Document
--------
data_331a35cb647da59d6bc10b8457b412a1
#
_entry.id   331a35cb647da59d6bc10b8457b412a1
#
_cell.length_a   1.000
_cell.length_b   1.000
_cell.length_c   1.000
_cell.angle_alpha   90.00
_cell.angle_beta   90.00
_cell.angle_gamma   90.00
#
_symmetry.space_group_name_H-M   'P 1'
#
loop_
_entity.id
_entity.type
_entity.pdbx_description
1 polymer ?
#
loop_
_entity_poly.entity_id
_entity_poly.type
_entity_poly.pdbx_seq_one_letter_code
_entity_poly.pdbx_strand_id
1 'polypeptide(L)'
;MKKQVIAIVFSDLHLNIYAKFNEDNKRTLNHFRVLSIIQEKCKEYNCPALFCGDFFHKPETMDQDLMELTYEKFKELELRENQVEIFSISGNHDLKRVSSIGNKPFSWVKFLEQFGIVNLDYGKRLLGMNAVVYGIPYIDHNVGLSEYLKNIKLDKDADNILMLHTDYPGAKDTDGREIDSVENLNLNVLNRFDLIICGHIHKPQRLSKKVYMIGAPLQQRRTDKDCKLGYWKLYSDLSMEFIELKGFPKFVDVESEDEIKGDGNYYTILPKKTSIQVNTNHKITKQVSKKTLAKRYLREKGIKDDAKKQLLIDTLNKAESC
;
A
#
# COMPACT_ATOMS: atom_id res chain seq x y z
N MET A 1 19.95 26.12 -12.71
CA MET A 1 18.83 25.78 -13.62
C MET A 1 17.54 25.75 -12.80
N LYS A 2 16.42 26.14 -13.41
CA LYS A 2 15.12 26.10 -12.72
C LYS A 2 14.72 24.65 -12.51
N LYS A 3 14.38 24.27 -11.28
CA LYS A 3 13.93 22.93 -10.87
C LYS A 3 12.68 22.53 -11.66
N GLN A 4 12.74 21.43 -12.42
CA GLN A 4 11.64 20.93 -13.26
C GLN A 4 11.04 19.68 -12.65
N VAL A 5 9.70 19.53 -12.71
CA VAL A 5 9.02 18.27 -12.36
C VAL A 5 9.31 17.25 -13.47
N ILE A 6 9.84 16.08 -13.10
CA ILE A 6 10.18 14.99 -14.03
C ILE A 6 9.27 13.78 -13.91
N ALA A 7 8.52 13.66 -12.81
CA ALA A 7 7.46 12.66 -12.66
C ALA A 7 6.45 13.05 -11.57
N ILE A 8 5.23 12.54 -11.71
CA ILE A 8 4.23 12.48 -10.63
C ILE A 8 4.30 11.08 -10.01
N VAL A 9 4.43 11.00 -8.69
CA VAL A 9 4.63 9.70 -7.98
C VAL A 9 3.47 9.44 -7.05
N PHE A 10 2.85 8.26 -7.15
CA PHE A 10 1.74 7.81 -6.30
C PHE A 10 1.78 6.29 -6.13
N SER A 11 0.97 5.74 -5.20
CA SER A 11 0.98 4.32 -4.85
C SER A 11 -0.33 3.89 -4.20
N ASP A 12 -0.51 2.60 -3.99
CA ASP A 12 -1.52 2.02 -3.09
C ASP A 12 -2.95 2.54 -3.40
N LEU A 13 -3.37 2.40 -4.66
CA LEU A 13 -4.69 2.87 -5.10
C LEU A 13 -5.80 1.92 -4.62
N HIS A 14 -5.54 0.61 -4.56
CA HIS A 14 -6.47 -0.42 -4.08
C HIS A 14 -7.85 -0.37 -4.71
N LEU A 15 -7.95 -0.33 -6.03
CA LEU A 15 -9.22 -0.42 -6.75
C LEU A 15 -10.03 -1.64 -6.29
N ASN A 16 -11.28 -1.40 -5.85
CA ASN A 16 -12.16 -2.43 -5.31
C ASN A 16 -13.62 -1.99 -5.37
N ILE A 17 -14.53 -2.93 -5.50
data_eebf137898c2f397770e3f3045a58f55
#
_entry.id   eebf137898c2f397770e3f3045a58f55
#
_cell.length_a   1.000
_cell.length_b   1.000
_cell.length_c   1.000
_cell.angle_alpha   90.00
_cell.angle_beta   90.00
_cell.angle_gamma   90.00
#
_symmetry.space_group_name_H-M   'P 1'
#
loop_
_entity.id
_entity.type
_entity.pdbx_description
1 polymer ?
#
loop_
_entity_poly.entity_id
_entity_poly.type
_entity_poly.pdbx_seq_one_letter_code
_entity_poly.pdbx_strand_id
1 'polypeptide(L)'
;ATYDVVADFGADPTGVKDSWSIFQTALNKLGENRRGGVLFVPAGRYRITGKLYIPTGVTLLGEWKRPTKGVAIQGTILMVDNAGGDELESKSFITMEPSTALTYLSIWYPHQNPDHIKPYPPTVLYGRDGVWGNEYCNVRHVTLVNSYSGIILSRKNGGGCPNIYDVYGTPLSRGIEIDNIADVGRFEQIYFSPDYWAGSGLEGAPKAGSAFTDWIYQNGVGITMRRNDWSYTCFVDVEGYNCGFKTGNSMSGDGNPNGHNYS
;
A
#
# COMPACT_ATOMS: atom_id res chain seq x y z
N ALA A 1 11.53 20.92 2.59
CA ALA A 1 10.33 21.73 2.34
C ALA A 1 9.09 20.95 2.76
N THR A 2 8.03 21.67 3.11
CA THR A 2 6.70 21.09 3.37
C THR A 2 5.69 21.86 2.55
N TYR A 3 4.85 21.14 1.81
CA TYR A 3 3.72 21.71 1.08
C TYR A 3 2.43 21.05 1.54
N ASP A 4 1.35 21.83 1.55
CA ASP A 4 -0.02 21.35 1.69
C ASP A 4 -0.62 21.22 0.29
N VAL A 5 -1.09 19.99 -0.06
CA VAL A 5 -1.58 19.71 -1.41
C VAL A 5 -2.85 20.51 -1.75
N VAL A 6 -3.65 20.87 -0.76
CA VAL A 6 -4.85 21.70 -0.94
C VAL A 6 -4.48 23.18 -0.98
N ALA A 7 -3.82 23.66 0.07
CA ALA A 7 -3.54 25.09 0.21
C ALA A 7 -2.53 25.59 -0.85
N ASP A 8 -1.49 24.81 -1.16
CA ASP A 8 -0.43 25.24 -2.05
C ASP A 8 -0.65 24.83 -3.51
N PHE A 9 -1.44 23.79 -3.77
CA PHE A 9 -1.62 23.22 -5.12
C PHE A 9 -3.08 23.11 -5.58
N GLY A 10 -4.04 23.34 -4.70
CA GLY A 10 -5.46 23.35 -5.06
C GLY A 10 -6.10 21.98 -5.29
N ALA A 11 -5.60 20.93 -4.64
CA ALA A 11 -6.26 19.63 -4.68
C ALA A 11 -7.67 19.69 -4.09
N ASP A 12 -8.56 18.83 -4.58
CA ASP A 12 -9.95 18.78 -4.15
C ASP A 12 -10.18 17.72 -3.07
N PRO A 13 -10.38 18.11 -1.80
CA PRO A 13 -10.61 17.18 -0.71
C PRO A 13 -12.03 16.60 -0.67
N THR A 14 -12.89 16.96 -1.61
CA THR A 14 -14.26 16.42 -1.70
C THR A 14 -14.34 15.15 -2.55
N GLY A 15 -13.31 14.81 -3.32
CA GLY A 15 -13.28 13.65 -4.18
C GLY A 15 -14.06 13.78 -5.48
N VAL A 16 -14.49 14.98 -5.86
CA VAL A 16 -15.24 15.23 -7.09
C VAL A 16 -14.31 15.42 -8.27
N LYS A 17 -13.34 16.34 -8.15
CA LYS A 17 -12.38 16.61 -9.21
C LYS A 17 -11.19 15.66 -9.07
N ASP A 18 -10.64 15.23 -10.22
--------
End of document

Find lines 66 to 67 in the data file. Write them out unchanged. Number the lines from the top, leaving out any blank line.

C ASP A 12 -2.95 2.54 -3.40
N LEU A 13 -3.37 2.40 -4.66